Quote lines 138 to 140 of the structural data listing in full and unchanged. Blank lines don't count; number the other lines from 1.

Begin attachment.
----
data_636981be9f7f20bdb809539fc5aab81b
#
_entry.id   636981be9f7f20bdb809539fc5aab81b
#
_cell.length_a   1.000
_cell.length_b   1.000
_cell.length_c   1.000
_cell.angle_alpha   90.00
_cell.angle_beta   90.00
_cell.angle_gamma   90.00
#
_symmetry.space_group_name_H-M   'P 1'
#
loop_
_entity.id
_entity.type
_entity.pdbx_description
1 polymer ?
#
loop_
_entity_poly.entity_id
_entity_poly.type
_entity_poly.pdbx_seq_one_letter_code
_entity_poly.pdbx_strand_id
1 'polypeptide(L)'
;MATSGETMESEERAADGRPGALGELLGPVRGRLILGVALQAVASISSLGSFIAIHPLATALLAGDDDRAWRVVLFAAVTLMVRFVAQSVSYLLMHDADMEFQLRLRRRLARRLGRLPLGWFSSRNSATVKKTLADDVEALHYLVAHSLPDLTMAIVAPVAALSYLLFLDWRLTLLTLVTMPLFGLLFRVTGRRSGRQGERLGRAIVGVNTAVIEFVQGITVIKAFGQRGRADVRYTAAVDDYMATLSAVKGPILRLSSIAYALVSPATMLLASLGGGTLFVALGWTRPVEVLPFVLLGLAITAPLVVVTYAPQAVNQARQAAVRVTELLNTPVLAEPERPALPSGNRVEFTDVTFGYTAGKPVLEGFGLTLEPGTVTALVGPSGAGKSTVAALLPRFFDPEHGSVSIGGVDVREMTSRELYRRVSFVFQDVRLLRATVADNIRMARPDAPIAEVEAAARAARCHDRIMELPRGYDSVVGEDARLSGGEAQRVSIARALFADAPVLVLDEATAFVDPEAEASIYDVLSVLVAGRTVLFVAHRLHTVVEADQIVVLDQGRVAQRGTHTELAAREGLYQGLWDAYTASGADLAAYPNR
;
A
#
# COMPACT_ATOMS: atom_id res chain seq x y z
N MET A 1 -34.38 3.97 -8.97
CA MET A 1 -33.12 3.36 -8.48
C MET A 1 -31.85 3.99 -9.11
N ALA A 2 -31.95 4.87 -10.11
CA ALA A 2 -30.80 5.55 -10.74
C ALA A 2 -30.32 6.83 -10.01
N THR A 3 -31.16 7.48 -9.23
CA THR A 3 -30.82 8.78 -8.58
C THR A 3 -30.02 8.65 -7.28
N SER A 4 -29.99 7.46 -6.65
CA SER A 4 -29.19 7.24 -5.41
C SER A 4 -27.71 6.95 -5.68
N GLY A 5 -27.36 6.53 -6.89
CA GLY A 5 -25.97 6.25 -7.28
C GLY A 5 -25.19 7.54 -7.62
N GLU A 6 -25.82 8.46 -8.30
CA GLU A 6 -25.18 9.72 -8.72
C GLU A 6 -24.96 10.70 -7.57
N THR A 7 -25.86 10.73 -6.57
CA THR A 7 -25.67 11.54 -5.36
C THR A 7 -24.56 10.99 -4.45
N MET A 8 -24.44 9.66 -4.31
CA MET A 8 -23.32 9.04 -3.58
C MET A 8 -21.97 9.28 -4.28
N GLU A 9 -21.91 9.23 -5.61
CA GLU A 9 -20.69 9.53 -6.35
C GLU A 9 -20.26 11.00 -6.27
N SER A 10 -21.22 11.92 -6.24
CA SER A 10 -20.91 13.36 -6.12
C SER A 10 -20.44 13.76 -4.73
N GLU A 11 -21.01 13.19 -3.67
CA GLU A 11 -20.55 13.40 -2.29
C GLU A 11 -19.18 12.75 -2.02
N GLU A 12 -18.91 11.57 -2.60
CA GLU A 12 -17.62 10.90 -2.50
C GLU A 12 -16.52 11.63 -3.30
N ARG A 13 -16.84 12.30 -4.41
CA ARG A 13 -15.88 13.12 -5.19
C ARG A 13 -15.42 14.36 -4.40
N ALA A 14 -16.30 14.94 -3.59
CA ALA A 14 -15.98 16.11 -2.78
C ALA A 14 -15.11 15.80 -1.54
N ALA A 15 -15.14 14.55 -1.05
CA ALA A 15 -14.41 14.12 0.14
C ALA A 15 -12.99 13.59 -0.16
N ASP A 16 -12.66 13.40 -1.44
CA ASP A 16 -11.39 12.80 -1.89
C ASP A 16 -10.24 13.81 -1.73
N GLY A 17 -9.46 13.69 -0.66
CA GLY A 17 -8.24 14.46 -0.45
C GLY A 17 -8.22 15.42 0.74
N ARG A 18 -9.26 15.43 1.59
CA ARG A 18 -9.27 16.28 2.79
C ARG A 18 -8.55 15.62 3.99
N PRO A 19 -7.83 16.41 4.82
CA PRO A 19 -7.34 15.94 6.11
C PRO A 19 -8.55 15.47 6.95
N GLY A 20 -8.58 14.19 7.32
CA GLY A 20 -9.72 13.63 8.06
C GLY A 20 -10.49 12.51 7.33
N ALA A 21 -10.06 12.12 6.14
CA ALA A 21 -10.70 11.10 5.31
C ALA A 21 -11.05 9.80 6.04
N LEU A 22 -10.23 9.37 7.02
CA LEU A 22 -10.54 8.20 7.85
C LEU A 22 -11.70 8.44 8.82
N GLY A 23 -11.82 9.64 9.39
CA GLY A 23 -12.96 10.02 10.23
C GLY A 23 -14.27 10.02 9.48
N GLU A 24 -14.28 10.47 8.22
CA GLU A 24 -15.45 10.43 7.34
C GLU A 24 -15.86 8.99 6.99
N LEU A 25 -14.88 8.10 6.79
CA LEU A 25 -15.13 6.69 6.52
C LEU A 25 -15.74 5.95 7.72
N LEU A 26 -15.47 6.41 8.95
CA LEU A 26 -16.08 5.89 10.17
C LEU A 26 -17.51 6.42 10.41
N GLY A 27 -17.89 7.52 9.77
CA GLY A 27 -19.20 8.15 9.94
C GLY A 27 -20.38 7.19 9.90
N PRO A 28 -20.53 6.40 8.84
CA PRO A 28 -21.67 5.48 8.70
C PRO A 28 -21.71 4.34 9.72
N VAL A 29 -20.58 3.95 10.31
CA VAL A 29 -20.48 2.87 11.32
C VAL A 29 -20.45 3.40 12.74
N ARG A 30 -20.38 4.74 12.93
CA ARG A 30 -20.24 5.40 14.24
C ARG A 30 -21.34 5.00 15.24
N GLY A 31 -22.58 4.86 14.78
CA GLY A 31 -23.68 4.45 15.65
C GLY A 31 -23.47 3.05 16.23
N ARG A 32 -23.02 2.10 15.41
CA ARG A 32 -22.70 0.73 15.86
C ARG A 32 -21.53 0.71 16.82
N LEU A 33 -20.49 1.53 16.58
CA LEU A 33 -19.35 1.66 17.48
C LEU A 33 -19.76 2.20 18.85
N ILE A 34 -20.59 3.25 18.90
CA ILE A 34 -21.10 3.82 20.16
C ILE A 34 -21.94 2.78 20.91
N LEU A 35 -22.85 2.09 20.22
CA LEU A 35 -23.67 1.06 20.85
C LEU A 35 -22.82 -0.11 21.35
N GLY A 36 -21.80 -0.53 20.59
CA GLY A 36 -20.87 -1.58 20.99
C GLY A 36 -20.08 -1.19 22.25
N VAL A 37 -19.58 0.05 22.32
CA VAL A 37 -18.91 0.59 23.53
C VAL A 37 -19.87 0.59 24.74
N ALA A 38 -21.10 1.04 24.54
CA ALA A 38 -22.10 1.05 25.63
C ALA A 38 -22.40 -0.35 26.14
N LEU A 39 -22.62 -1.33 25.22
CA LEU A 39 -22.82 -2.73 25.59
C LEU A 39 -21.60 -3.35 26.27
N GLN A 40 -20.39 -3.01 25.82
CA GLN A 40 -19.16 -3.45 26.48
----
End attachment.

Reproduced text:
C GLY A 36 -20.08 -1.19 22.25
N VAL A 37 -19.58 0.05 22.32
CA VAL A 37 -18.91 0.59 23.53